Hike to Clubhouse Beach – Everglades National Park

One night at Clubhouse Beach

A Not So Minimalistic Adventure

Facing East from the Campsite on Clubhouse Beach in Everglades National Park
Sunset towards Cape Sable from Clubhouse Beach
This hike follows what is known as the Coastal Prairie Trail in Everglades National Park, starting at the very back of Flamingo Campground. It is a beautiful landscape of hiking through forest trails into openings of the coastal Prairie and with no elevation change you can keep a very quick pace. This being said it is listed as the most difficult hike in Everglades National Park, and if not prepared could prove to be very dangerous.
You will see almost all of the birds of the Everglades on this hike and you will see a lot more wildlife. During some of the hike the ground gets carpeted in land crabs, blue crabs can be found in the grass near the trail and wild boar can be hear in the distance along the prairies. If you get lucky you may catch a glimpse of a bobcat or salt water croc when you get to the campsite.
As you near the end of the hike, around mile 6 or 7, you will come to a fork in the trail, going left will lead to a water crossing (at least it did for us) to the coast, and going straight will lead you in a loop back to the decision point. We wouldn’t advise going straight, we did and almost paid a price, we ran into an Eastern Diamondback Rattle Snake on the trail in front of us. We are very thankful we spotted this gem before we came to close and it was great to see, the biggest mistake was not taking a picture. After we walked around him, we ended circling back to the decision point and making the water crossing to reach the beach!!!
It was amazing, and very picturesque. This hike was what inspired us to go more minimalistic. There is no fresh water so you must carry all of the water you need (1+ Gallon per day), which gets very heavy, add a 9 LB tent to the mix in my pack and it was way too much weight and we had way more than necessary for 3 guys on a one day in, one day out adventure. 
We scouted the first 5 mi of the trail during the wet season a few weeks before with only water and some dry nuts and fruit. We didn’t have enough water and started the hike too late in the day, but we were able to run a lot of the trail due to our 15lb or less packs. We were forced to run due to our lack of good quality (DEET) bugspray. This is essential in the everglades and definitely something that would be very annoying to live without. On the full hike running wasn’t an option with the weight I was carrying but we still pushed through at a pretty good pace and had 3 or 4 full cans of 35% DEET.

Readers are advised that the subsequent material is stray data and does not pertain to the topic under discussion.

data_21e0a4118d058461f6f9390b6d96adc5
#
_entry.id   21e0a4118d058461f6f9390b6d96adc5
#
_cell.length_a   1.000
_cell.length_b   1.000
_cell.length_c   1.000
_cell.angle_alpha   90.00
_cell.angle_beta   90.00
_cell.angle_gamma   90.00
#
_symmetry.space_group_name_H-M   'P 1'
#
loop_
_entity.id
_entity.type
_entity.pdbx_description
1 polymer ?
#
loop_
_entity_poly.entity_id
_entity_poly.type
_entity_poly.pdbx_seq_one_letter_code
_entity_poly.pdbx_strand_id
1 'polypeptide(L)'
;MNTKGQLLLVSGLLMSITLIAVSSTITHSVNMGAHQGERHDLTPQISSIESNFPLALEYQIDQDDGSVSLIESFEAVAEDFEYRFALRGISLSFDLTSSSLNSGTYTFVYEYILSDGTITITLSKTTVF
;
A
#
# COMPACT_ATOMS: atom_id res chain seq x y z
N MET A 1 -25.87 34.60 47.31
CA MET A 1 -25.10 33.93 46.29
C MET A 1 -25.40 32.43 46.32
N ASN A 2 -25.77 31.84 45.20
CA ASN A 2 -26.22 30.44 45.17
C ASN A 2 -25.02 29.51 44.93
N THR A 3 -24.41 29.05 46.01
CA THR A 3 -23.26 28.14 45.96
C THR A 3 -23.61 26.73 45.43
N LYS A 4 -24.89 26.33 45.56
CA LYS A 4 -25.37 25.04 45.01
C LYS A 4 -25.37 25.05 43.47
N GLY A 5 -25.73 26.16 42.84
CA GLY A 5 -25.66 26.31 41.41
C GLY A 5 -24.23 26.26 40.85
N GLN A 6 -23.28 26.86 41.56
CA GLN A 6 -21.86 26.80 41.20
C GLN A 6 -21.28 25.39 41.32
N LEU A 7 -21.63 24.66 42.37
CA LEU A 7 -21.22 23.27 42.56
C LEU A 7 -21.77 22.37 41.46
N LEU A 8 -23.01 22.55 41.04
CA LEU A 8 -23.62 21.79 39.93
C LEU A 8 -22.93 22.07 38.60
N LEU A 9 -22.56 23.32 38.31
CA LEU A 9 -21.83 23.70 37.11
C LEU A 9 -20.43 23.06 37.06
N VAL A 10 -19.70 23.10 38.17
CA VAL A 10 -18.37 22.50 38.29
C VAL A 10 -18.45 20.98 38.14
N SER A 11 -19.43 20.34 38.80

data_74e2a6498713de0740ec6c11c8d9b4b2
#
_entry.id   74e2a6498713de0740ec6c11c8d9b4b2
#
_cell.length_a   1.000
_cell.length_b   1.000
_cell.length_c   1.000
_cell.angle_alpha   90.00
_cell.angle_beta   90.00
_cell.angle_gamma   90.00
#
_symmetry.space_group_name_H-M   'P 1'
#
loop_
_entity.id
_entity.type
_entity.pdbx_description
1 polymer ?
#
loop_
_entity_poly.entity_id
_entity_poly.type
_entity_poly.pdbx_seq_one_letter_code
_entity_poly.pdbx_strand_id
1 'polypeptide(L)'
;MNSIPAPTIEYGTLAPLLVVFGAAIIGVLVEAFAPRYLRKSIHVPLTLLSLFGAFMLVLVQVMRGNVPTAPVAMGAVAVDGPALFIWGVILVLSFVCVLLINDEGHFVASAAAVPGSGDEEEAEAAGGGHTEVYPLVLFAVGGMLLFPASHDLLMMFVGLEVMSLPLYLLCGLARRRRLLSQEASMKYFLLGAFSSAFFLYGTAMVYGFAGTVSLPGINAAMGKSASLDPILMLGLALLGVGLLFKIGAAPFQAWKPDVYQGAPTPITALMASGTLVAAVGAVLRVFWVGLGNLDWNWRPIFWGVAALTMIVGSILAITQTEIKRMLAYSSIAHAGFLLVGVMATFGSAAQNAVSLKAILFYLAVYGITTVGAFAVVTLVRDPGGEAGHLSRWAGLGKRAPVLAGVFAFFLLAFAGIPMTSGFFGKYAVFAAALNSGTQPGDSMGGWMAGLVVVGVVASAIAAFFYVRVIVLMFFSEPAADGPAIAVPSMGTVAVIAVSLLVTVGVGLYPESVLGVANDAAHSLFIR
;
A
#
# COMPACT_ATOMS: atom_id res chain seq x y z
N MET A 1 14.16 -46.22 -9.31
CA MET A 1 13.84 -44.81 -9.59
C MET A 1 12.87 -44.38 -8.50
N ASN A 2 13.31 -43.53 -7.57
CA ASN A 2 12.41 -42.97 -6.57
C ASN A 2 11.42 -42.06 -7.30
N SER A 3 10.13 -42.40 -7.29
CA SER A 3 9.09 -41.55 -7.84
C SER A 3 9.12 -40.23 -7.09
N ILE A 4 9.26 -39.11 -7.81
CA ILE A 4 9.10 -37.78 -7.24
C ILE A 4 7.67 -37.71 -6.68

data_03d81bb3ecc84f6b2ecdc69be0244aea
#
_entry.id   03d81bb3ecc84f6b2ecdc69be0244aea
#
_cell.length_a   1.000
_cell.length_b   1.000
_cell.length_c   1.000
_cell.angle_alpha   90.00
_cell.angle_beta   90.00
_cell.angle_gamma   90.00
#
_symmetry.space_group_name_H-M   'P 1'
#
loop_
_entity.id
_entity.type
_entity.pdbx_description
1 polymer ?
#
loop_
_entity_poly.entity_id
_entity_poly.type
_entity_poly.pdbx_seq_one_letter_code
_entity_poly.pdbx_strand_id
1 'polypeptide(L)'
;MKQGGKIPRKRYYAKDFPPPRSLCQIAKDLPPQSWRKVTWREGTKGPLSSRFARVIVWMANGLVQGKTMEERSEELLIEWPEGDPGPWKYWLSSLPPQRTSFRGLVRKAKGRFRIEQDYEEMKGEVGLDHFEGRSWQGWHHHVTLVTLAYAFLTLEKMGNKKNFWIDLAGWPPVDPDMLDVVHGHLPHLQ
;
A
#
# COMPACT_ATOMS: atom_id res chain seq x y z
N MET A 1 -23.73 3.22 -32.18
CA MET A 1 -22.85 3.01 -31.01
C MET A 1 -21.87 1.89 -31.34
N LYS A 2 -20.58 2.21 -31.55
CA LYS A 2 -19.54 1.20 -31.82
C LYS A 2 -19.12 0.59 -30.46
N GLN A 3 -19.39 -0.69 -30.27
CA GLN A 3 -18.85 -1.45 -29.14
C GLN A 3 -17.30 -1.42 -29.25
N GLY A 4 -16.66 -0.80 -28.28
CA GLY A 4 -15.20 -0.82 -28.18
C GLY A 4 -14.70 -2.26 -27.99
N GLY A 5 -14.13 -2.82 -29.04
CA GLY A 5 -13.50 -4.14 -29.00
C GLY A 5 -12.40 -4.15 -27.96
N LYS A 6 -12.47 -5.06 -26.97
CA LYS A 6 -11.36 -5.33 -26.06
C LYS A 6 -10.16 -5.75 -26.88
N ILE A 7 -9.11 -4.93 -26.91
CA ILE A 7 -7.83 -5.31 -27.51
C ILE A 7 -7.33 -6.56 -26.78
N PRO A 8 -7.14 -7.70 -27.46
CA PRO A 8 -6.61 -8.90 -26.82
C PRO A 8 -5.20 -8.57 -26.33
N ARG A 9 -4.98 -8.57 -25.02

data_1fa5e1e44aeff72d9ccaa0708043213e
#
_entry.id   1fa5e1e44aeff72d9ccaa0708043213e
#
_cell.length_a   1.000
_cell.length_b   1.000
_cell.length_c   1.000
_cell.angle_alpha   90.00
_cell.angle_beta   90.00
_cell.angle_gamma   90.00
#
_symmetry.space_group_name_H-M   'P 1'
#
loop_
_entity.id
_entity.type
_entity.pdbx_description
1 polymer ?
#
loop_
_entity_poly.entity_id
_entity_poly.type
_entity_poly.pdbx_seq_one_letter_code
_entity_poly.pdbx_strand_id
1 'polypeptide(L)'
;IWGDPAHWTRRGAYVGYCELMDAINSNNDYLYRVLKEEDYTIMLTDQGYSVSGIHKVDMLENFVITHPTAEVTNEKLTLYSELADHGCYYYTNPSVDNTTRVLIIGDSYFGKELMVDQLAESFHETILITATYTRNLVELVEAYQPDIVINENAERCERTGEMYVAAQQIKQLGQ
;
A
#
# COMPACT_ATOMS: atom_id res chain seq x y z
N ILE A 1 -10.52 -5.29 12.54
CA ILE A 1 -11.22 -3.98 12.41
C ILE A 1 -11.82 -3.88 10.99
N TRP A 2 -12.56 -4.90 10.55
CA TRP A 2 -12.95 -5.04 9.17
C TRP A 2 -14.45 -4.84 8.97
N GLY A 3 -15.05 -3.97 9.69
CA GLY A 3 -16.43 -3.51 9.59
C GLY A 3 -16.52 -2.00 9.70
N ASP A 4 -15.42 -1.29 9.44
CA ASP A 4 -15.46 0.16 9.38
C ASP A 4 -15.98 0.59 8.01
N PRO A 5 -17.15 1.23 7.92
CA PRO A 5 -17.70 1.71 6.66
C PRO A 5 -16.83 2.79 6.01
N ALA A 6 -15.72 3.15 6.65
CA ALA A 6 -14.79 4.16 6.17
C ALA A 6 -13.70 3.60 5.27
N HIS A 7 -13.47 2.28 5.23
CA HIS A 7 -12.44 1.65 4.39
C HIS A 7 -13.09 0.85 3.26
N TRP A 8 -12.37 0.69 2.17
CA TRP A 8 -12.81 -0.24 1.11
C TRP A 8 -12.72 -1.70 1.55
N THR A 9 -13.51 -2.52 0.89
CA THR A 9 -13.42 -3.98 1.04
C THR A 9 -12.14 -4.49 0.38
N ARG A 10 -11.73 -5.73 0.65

I love this route, and you can also do the same trip by kayak which is also a very great trip. Continue your kayak journey to East Cape, also known as Cape Sable, and you have reached the southern most point of the mainland United States. Since pictures do speak a thousand words, we will finish with a few shots from my IPhone.
Looking Back at the Path in from the decision point off in the distance. 
The Entrance of the trail into the overgrown forest area which lines the coast and opens to prairies


Hiking In


Dinner on the beach, some Argentinian Charizo’s cooked over the fire. 
You must build your fire in the tidal area to ensure you leave minimal impact
Adrian out a few hundred feet of the mud flat
Just after sunrise from Clubhouse Beach, I love the distortion of the glare and reflection off the mud flat
 In conclusion this is a great hike to see wildlife, experience the Everglades and feel a sense of accomplishment when you are done. If you do decide to hike in be sure to bring plenty of water since there is no fresh water, bring at least a gallon per day per person. We enjoyed this hike for its beauty, difficulty and nature throughout. One more thing… BRING LOTS OF DEET!!! 
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